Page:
I first saw Jazz on a summer's day the year it was produced and the image of Anita O'Day flirting with the microphone, in her wide-brimmed hat, has stayed with me since then. When I bought the DVD a few weeks ago everything came back: the America's Cup boat out in the waters of Newport, Rhode Island, Louis Armstrong playing his trumpet and singing in his rough voice, Mahalia Jackson's unbelievable timing etc.
I don't think a better jazz film has ever been produced. And partly thanks to the camera of Bert Stern, who could find the essence of the artists.
Really a great experience!
Mauri Salo
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on 11 August 2013
There have been few films about jazz as evocative as this one. Bert Stern brought to this, his first documentary, his remarkable photographer's 'eye' and a wonderful feel for his subject.

With a cast that includes Louis Armstrong, Anita O'Day, Thelonious Monk, Sonny Stitt, Chico Hamilton, Mahalia jackson, George Shearing and a young Chuck Berry - well, how can you go wrong!

It was shot over a few days in Newport and Stern inter-cuts his coverage of the jazz sets with beautiful footage of sea, sand, sails and water during the Newport regatta. He also grabs actuality of the crowds enjoying the music or simply soaking up the sun. For its time, this 'cinema verite' approach was fresh and original and set the standard or many documentaries that followed.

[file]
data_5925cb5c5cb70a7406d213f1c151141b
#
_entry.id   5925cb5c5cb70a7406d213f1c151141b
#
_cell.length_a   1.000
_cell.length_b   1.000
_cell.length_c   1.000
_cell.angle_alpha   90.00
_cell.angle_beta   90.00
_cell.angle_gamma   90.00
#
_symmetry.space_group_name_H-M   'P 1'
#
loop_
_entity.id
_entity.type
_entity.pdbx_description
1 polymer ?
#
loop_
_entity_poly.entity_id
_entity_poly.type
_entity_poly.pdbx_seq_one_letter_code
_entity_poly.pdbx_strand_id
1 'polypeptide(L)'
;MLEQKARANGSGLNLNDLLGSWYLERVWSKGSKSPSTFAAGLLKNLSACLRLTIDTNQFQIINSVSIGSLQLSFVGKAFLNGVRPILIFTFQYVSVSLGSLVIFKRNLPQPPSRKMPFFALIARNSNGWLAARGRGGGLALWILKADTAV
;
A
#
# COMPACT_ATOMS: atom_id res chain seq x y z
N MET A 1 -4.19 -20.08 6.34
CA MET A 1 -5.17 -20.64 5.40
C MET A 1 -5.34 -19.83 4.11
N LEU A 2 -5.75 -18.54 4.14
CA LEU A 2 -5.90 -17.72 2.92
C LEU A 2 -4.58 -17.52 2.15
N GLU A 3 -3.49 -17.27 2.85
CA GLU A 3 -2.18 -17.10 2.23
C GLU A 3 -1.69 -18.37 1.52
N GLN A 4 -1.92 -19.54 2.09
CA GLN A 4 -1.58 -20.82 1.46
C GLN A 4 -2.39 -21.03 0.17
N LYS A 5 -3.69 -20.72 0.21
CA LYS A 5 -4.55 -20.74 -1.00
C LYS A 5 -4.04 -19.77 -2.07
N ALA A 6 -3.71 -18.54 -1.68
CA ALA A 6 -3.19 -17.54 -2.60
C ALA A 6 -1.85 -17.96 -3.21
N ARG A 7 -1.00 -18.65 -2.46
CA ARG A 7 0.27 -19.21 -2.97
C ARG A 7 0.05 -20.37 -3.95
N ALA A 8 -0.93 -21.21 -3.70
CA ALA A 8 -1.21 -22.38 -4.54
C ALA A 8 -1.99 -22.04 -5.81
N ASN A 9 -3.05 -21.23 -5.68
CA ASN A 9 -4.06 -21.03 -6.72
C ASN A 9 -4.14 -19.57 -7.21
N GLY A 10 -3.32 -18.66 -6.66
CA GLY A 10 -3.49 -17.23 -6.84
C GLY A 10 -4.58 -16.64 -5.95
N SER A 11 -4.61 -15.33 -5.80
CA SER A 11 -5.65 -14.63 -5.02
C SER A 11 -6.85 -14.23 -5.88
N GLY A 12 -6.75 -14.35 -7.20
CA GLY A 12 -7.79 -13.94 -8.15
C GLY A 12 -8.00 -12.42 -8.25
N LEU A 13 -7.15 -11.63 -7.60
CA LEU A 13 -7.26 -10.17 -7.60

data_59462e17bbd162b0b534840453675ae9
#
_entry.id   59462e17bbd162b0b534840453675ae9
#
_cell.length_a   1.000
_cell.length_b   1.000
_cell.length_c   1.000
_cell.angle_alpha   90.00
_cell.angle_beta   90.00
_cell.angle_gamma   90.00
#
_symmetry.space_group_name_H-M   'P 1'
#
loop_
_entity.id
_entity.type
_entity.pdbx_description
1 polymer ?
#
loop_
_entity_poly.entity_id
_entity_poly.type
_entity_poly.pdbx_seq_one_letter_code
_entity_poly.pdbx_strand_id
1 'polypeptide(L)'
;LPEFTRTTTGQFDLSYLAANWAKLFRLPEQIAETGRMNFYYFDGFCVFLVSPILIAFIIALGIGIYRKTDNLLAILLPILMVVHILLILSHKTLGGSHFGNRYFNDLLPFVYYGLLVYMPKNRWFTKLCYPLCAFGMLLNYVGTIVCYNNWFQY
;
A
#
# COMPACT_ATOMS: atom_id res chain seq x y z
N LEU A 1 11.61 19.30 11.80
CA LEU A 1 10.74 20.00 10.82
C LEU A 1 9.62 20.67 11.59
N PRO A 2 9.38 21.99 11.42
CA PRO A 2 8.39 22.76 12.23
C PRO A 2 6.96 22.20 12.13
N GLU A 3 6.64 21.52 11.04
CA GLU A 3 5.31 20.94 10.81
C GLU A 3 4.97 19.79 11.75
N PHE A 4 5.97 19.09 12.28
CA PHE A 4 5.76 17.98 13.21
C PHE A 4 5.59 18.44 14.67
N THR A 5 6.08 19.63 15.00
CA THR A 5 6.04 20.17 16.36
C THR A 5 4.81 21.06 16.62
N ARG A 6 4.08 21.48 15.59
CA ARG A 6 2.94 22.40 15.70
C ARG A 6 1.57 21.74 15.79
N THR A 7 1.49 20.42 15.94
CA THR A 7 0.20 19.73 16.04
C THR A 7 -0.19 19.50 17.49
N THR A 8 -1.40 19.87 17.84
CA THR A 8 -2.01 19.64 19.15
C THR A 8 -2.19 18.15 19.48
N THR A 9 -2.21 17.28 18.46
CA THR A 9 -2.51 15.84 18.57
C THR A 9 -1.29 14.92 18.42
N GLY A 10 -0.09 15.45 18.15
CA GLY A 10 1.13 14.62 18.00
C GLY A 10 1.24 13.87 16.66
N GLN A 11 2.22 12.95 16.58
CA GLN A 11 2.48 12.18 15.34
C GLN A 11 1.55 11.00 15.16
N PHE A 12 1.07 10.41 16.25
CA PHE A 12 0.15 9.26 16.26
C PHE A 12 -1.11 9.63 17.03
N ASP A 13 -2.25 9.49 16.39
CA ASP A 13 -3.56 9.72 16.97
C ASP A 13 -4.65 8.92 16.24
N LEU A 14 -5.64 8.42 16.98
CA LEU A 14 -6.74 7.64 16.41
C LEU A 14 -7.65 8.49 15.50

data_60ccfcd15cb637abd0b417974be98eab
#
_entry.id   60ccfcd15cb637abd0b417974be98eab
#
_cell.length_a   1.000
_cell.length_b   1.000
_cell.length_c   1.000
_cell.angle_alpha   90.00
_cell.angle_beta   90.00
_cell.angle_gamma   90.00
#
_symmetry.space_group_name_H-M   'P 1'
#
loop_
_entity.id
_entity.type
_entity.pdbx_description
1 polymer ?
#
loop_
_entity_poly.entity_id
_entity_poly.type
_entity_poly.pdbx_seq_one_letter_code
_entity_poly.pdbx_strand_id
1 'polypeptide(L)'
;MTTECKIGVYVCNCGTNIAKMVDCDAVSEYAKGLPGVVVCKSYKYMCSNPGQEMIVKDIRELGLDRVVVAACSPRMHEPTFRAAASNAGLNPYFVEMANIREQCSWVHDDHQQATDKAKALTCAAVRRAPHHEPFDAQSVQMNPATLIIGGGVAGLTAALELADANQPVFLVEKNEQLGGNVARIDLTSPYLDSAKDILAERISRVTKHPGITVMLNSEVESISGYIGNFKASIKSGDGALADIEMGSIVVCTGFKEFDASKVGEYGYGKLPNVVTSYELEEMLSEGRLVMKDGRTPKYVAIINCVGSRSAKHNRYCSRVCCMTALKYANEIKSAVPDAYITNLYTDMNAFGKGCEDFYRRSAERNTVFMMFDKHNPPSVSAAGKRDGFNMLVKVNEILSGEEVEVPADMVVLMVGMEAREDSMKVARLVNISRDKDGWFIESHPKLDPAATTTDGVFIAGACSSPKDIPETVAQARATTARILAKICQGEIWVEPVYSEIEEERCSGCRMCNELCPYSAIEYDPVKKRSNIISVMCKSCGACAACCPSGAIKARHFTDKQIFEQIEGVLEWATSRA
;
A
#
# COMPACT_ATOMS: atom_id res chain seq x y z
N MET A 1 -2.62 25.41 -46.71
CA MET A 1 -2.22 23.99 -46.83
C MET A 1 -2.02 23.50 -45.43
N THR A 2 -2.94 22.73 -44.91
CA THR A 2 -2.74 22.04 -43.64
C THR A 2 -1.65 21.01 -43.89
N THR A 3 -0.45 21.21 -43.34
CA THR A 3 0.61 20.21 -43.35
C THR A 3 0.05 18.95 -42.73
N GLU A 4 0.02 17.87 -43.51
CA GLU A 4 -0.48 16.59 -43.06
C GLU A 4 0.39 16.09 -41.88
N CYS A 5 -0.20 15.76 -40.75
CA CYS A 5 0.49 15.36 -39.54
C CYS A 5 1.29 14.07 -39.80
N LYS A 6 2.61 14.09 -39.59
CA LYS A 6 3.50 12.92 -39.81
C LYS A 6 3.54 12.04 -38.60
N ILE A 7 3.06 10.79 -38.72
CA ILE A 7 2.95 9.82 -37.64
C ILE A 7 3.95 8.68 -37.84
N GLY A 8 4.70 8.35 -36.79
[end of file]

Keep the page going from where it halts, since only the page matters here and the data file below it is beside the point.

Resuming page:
If you love fine jazz (both modern and traditional) and fancy a sunny weekend break, then buy this DVD immediately.
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on 19 July 2011
My wife and I saw this film before we were married in 1962 and it gave us a love of jazz which has lasted through the years. The fact that it is not like other videos of music festivals, showing scenes other than just the musicians playing, gives it a unique flavour.
Some of the shots have stayed in our memory quite vividly, the cellist rehearsing and smoking a cigarette, the girl in the sunglasses he keeps finding in the crowd, all the time the music playing.
There are some memorable performances as well, Chuck Berry didn't stand out as unusual in a jazz concert because he lit up the stage. Louis Armstrong, well, what can you say, absolute master of his craft but to us, how can you forget Mahalia Jackson singing The Lord's Prayer.
A film for music lovers, where the technique of the hand held camera is being used to great effect, an effect being copied by the modern movie maker.
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on 29 January 2016
From a music lovers point of view this is a sometimes frustrating film. Although entitled 'Jazz On A Summers Day', looking at the line up of The Newport Jazz Festival 1958, this appears to have been filmed over the Saturday evening, Sunday daytime and Sunday evening sessions.
Even allowing for the fact that Duke Ellington, Miles Davis, Benny Goodman and Dave Brubeck all played earlier in the Festival, Bert Stern has for me been a little eccentric in his selection of featured artists.
No Ray Charles or Big Joe Turner included from the sessions which were filmed, but Big Maybelle, Jimmy Guiffre, and Chico Hamilton featured. No disrespect to the artists featured but if this had been intended solely as a musical record of the Newport Jazz Festival 1958, it could have been so much better and more representative.
Although Thelonius Monk is given one number, it is mostly spoken over, with visual cutaways to the ocean and The Americas Cup. The Sonny Stitt number is also mainly comprised of visual cutaways from the stage.